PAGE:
The selectmen have allowed the Town Center developer to scale back its commitments to the town, and current plans call for a first phase of about 93,000 square feet, nearly half of that a supermarket.
Appearing before the Planning Board last spring to obtain a one-year extension on the master special permit for the Town Center, Frank Dougherty of Twenty Wayland said that the project had no firm tenants except the supermarket. He said that there had been inquiries "kicking the tires" but no commitments. He said that he was surprised that there had been more inquiries about professional office space than interest from retailers.
-- Michael Short
HDC before July 1 HDC now
George Ives George Ives (2011)
Chris Hagger Chris Hagger (2013)
Diana Warren Kevin Crowley (2013)
Margery Baston Margery Baston (2013)
Desmond McAuley Desmond McAuley (2012)
Gretchen Schuler Gretchen Schuler (2011)
Meaghan Winokur Meaghan Winokur (2012)
Alice Boelter (alternate) Kathie Steinberg (alternate, 2013)
ConCom before July 1 ConCom now
Roger Backman Roger Backman (2011)
Ellen Tohn (left in 2009) Markey Burke (2012)
Barbara Howell Barbara Howell (2012)
Andy Irwin Andy Irwin (2011)
John Sullivan John Sullivan (2011)
Joy Viola (left March 2010) Ted Harding (2013)
Bob Goldsmith Larry Kiernan (2013)
STATE ASKED TO REVIEW MEETING LAW COMPLAINT
On July 1 the Massachusetts attorney general assumed enforcement of the Open Meeting Law. Shortly before its authority expired, the Middlesex district attorney's office rejected complaints that the Wayland selectmen violated the OML when U.S. Rep. Niki Tsongas visited the town and met with selected Wayland officials and Town Center developers in the town building.
George Harris, a Wayland attorney and former selectman who filed a complaint, has asked the attorney general to review that decision.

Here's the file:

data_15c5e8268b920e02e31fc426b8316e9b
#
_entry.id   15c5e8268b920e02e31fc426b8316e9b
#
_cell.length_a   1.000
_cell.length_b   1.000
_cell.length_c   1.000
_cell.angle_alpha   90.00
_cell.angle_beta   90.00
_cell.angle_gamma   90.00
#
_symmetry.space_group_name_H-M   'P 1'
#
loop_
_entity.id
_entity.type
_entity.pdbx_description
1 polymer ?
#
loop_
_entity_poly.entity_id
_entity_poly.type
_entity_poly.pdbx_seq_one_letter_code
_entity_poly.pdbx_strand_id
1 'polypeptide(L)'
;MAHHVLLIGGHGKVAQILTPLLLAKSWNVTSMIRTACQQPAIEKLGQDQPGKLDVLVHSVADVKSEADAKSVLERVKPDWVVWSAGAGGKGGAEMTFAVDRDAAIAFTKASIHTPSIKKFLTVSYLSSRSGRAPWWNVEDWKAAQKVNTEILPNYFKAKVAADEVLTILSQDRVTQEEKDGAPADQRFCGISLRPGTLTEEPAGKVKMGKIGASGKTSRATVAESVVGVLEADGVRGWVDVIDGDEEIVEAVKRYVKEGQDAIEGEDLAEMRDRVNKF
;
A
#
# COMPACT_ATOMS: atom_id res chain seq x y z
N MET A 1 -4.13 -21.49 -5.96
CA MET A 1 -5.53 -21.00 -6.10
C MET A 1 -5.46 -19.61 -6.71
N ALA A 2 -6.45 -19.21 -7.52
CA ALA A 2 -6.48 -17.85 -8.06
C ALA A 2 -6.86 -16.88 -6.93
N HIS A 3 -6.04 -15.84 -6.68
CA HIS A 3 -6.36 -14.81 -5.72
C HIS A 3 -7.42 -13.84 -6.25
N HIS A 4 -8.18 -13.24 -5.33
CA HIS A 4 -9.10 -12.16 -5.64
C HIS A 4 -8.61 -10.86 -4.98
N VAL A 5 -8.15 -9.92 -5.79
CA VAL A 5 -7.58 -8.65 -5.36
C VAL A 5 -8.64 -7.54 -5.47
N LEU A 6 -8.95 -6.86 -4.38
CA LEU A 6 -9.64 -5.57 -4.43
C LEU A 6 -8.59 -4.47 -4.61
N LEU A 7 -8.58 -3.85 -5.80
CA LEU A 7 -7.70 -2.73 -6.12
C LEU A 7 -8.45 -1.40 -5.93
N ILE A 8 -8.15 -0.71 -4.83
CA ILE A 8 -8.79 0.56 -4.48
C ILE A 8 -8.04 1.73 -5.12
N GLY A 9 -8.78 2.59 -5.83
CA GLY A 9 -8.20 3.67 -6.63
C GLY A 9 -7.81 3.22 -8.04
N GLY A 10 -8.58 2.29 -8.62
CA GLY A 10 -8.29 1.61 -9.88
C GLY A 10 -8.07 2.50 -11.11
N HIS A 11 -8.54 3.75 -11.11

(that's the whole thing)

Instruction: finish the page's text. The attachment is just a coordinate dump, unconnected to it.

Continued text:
At issue is whether the selectmen violated the law by deliberating public matters when Tsongas visited on Nov. 24. The selectmen say they merely briefed the congresswoman on the Town Center mixed-use project and Wayland requests for stimulus funding.
"The legal basis (the DA) is relying on doesn't exist," Harris told the Wayland Town Crier.
His complaint says, "At no time did the the district attorney communicate with the selectmen or with the representative to get the facts...All `facts' were supplied by (Town Administrator) Fred Turkington." The attorney general's Division of Open Government is looking into the matter.
-- WVN Staff
UPDATED TOWN WEBSITE
A revamped town website is up and running. Check it out at www.wayland.ma.us.
A special committee on electronic communication worked for months on making the site more useful and user-friendly.
You can sign up to receive email information from town government. The ability to contact town officials by email and use the meeting calendar feature is still a work in progress, as more links and content are added.
On the home page there's an updated link to a list of unfilled positions in Wayland government.
Wayland's previous site was recognized for making government information available, but didn't achieve recognition for the highest level of service.
-- WVN Staff
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Wayland Voters Network
Michael Short, Editor